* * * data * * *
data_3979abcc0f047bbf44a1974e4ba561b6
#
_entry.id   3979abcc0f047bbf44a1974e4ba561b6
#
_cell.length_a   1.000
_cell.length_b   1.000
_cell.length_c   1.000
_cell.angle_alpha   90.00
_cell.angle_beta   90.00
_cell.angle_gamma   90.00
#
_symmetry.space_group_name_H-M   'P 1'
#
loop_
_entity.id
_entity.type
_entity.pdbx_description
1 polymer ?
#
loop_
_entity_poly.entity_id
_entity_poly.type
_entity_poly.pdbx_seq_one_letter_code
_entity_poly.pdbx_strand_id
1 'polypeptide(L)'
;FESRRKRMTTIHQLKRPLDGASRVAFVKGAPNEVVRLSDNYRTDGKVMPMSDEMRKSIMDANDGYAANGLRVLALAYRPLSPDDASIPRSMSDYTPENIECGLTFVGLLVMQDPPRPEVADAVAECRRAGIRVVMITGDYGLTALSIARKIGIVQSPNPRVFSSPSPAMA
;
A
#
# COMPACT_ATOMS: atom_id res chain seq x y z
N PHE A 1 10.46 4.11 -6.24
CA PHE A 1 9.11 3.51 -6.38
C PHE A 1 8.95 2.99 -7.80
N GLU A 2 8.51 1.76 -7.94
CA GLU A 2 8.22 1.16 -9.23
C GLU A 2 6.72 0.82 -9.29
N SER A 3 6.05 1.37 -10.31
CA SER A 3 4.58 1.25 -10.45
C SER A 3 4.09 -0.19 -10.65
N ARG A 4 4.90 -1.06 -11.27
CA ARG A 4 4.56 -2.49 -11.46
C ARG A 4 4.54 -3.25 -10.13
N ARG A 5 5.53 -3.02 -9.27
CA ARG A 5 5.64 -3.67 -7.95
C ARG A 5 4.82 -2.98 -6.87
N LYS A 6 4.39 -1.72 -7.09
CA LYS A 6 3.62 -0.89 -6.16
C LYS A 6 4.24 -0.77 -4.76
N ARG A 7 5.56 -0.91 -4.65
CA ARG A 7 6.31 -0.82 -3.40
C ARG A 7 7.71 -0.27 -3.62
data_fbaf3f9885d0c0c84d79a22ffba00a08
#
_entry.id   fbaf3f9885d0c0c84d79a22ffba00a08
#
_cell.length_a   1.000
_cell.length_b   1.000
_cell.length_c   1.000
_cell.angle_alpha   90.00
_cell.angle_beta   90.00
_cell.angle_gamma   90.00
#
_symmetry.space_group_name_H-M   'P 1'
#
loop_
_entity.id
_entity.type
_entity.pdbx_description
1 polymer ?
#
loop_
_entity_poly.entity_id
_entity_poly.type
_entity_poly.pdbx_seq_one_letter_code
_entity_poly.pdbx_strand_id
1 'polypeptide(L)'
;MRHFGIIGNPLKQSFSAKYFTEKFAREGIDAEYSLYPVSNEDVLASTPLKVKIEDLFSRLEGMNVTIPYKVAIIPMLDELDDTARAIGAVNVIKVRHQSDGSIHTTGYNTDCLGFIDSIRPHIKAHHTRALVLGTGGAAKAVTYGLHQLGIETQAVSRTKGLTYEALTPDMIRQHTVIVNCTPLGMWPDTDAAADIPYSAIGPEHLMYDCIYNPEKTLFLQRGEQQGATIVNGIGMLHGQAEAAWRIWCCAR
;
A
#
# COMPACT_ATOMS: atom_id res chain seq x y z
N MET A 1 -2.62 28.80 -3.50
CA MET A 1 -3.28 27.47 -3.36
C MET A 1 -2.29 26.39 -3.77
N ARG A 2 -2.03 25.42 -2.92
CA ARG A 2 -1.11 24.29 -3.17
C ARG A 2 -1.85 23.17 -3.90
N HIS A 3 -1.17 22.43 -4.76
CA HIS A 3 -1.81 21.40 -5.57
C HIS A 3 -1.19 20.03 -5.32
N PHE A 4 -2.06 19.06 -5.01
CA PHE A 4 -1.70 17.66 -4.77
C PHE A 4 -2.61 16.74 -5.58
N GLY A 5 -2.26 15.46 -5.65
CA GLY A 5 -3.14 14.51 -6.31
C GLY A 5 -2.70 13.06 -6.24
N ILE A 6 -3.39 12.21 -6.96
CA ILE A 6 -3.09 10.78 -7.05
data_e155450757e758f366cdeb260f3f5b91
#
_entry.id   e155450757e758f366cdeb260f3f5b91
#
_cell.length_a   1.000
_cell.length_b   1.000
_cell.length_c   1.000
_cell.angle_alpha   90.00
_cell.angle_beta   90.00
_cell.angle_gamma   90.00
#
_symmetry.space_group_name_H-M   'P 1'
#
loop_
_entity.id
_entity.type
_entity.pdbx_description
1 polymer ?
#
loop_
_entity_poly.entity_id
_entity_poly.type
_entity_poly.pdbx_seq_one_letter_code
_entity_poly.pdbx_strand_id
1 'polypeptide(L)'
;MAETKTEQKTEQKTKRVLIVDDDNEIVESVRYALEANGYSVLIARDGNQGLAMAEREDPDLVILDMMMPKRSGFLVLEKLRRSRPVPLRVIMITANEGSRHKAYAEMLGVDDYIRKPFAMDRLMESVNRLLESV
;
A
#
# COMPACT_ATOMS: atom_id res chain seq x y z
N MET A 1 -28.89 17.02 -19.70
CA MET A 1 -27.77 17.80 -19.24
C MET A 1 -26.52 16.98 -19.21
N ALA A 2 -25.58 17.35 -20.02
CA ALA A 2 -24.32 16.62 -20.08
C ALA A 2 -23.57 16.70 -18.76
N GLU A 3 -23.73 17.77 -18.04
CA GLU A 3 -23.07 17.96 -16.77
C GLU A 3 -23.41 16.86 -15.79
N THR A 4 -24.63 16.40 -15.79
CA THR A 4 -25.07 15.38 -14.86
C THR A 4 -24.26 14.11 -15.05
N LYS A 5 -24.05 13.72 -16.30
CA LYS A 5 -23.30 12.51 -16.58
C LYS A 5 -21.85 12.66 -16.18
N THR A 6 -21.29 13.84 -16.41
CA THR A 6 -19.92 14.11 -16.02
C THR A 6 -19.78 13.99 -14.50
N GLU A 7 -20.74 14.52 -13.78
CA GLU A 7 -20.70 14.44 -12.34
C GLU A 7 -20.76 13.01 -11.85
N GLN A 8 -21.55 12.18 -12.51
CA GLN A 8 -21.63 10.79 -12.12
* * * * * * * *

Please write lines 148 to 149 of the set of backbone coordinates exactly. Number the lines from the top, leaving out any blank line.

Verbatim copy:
CA GLU A 7 -20.70 14.44 -12.34
C GLU A 7 -20.76 13.01 -11.85